Background The Organization for Economic Cooperation and Development emphasizes the importance of complex problem-solving (CPS) skills in the 21st century. CPS skills have been linked to academic performance, career development, and job competency training. Reflective learning, which includes journal writing, peer reflection, selfreflection, and group discussion, has been explored to improve critical thinking and problem-solving abilities. The development of various thinking modes and abilities, such as algorithmic thinking, creativity, and empathic concern, all affect problem-solving skills. However, there is a lack of an overall theory to relate variables to each other, which means that different theories need to be integrated to focus on how CPS skills can be effectively trained and improved. Methods Data from 136 medical students were analyzed using partial least square structural equation modeling (PLSSEM) and fuzzy set qualitative comparative analysis (fsQCA). A hypothesized model examining the associations between the CPS skills and influence factors was constructed. Results The evaluation of the structural model showed that some variables had significant influences on CPS skills, while others did not. After deleting the insignificant pathways, a structural model was built, which showed that mediating effects of empathic concern and critical thinking were observed, while personal distress only had a direct effect on CPS skills. The results of necessity showed that only cooperativity and creativity are necessary conditions for critical thinking. The fsQCA analysis provided clues for each different pathway to the result, with all consistency values being higher than 0.8, and most coverage values being between 0.240 and 0.839. The fsQCA confirmed the validity of the model and provided configurations that enhanced the CPS skills. Conclusions This study provides evidence that reflective learning based on multi-dimensional empathy theory and 21 stcentury skills theory can improve CPS skills in medical students. These results have practical implications for learning and suggest that educators should consider incorporating reflective learning strategies that focus on empathy and 21 stcentury skills to enhance CPS skills in their curricula.
... The term systematic reflection (Ellis et al., 2014) refers to a structured procedure in which people (i) analyze what they have done, (ii) evaluate their performance, (iii) determine which behaviors had a positive impact on their performance outcomes and which behaviors had a negative impact, and (iv) plan how to improve. The structure of this procedure is often provided by asking a person or group to answer a series of questions. ...
... Those questions are generally designed to structure reflection on 'knowledge, values, behavior and practice' (Pammer-Schindler and Prilla, 2021). Previous research has found that asking people to systematically reflect on their behavior can boost their subsequent performance (Ellis et al., 2014). For instance, Anseel et al. (2009) found that asking people to reflect on what they did correctly and what they did wrong in a simulated management task significantly increased their subsequent performance on the second instance of the same management task. ...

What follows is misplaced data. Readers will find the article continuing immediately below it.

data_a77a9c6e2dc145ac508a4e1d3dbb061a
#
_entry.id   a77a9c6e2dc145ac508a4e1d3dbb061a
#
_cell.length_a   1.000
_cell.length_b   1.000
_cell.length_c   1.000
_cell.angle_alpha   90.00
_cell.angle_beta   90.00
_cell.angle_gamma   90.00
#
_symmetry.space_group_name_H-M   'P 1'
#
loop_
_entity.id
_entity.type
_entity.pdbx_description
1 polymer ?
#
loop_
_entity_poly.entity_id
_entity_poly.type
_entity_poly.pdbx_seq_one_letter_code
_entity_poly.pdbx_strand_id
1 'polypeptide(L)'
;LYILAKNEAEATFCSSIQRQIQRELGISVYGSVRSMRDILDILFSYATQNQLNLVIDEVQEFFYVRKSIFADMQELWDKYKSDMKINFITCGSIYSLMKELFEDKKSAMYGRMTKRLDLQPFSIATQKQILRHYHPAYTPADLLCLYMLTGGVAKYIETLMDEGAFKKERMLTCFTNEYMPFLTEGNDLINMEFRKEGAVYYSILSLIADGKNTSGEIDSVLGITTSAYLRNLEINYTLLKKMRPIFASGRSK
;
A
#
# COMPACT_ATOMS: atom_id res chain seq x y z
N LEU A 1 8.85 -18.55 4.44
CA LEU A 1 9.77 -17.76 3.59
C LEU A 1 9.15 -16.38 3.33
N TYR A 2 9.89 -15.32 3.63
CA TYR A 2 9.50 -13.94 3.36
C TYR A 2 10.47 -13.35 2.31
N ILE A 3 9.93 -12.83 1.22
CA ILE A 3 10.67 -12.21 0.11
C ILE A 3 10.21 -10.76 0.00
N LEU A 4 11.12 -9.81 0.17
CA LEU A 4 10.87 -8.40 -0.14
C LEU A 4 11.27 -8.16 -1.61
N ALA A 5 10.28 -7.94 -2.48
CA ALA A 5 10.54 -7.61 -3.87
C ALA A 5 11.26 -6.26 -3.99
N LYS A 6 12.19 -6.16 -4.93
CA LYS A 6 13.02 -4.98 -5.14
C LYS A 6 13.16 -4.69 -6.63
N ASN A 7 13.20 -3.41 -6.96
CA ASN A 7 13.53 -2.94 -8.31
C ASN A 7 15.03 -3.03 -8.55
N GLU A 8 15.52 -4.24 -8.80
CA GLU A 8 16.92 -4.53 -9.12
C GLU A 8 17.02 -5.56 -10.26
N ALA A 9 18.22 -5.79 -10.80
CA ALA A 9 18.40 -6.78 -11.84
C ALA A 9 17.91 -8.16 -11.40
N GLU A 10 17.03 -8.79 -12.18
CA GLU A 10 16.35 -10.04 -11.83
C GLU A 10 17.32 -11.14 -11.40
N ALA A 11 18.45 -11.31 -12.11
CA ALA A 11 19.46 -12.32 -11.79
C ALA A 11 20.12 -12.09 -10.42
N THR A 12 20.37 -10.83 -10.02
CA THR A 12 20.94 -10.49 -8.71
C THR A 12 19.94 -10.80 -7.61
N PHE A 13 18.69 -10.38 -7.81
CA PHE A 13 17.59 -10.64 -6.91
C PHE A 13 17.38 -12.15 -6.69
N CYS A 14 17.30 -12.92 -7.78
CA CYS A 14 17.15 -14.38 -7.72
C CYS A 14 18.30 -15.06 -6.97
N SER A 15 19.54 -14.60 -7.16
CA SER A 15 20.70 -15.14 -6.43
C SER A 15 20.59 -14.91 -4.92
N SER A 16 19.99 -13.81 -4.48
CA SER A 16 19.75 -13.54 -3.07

... Much is known about when and how much systematic reflection on behavior improves subsequent behavior (Ellis et al., 2014), and about helping students reflect on and regulate their study behavior through prompting and learning analytics (e.g., Azevedo, 2005;Azevedo et al., 2012;Bannert et al., 2009;Bannert and Reimann, 2012;Hilliger et al., 2020). However, there is virtually no research on the potential benefits of guiding people to systematically reflect on their decision-making strategies. ...
Full-text available
Short-sighted decisions can have devastating consequences, and teaching people to make their decisions in a more far-sighted way is challenging. Previous research found that reflecting on one’s behavior can boost learning from success and failure. Here, we explore the potential benefits of guiding people to reflect on whether and how they thought about what to do (i.e., systematic metacognitive reflection ). We devised a series of Socratic questions that prompt people to reflect on their decision-making and tested their effectiveness in a process-tracing experiment with a 5-step planning task ( $N=265$ ). Each participant went through several cycles of making a series of decisions and then either reflecting on how they made those decisions, answering unrelated questions, or moving on to the next decision right away. We found that systematic metacognitive reflection helps people discover adaptive, far-sighted decision strategies faster. Our results suggest that systematic metacognitive reflection is a promising approach to boosting people’s decision-making competence.
... As shown by Ellis et al. [131], amongst others, experience with failures and successes is a major source of improvement when reflection is used. They comment that the success of systematic reflection, and 'sense making' [3] depends on situational factors. ...
... As noted earlier, some researchers advocate the use of diaries in enhancing 'objectively informed intuition' [46,131,135] using the strategies referred to in EBL. This involves recording the background to a decision, the nature and details of the decision, the results stemming from the decision and then a pro-active analysis of the whole experience reflecting on the errors and improvements for enhancing future decisions. ...
Full-text available